In his speech on August 2, President Obama affirmed that all U.S. troops would be out of Iraq by the end of 2011. That is a welcome stance, given that he has been under increasing pressure to keep American forces in Iraq to maintain order after that deadline. Last week, Lieutenant General Babaker Zebari of the Iraqi army suggested the United States must remain until 2020.
Ironically, some of the same people who argue that a continued U.S. military presence is essential also contend that the United States “won” in Iraq, and especially that the Bush administration’s surge strategy succeeded.
Those who make that argument apparently haven’t looked at Iraq recently. According to the Iraqi government’s own calculations, July was the bloodiest month in that country in more than two years, with over 530 people perishing in political violence. To put that figure into perspective, a comparable monthly toll in the United States, given the difference in the size of the two populations, would be some 7,000 dead. If that carnage were occurring here, I doubt many people would be proclaiming success. The Iraq toll looks good only compared to the even worse bloodletting of a few years ago.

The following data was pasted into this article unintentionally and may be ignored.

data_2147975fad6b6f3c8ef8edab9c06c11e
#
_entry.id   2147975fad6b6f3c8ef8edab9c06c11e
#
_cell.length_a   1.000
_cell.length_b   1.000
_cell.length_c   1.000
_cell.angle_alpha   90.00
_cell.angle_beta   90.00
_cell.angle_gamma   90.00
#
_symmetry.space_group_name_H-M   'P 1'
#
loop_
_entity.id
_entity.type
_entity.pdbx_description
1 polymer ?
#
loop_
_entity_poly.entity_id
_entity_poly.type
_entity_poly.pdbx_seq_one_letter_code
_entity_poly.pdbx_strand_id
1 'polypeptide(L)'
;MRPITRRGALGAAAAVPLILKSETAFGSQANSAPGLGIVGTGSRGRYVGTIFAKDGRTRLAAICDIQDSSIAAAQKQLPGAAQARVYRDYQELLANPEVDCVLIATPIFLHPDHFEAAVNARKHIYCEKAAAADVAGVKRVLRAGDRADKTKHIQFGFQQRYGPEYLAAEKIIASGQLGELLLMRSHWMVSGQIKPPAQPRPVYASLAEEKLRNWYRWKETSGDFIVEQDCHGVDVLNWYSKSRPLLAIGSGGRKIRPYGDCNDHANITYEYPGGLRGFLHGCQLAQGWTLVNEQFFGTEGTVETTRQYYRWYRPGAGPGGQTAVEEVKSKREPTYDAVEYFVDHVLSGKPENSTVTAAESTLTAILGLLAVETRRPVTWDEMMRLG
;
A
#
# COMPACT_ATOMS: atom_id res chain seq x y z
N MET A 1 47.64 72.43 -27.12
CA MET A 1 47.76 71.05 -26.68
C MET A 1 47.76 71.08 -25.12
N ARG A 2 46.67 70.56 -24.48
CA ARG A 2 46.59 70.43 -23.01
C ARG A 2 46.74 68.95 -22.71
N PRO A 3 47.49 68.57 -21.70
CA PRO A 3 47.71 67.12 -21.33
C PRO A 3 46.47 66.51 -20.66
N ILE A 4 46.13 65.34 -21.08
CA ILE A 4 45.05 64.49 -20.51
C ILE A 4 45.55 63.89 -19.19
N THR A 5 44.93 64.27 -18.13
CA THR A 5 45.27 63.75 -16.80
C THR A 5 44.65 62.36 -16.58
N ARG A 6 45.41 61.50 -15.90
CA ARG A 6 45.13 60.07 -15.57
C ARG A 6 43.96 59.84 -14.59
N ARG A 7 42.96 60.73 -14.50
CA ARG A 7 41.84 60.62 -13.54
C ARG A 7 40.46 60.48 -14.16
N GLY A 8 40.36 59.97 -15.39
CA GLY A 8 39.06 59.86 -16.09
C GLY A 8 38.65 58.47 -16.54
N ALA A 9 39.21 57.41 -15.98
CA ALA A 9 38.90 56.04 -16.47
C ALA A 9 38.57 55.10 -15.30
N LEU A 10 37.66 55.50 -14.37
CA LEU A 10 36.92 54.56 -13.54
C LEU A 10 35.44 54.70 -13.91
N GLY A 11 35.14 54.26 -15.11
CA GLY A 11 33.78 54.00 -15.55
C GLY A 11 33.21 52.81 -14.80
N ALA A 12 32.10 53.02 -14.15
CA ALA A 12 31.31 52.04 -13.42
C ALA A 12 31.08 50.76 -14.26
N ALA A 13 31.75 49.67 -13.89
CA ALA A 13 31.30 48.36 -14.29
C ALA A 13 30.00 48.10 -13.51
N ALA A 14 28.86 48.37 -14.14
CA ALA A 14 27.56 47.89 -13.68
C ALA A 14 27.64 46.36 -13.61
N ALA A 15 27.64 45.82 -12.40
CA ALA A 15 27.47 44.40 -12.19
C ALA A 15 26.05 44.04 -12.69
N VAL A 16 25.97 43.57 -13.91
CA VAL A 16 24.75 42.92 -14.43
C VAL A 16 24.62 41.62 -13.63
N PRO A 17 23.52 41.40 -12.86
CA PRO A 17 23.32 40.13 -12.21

Iraq is also plagued by disunity and a dysfunctional political system. As much as U.S. officials want to preserve the fiction that Iraq is still one country, it is just a fiction. In every way that matters, Iraqi Kurdistan is a de facto independent state. In rump Iraq, Sunni-Shiite tensions and other societal fissures are widening. The squabbling is so bad that five months after national elections, it has not yet been possible to form a new government. Basic services, such as electric power, are significantly worse than they were under Saddam Hussein.
And there are regional worries. Iraq is so weak that its hostile neighbors face irresistible temptations to meddle, and Iran, Turkey, and Saudi Arabia are giving in to those temptations.
Other than those minor problems, matters are going splendidly. And this wonderful “victory” has cost the United States a mere $800 billion in direct expenditures, plus hundreds of billions more in indirect costs. Some 4,400 young Americans have died in this crusade, along with another 10,000 or so who have been maimed. And there is the matter of at least 100,000 Iraqis who have been killed since the overthrow of Saddam Hussein.
The verdict rendered by the ancient Greek General Pyrrhus of Epirus that "another such victory and we are undone" should be the epitaph for the American mission in Iraq.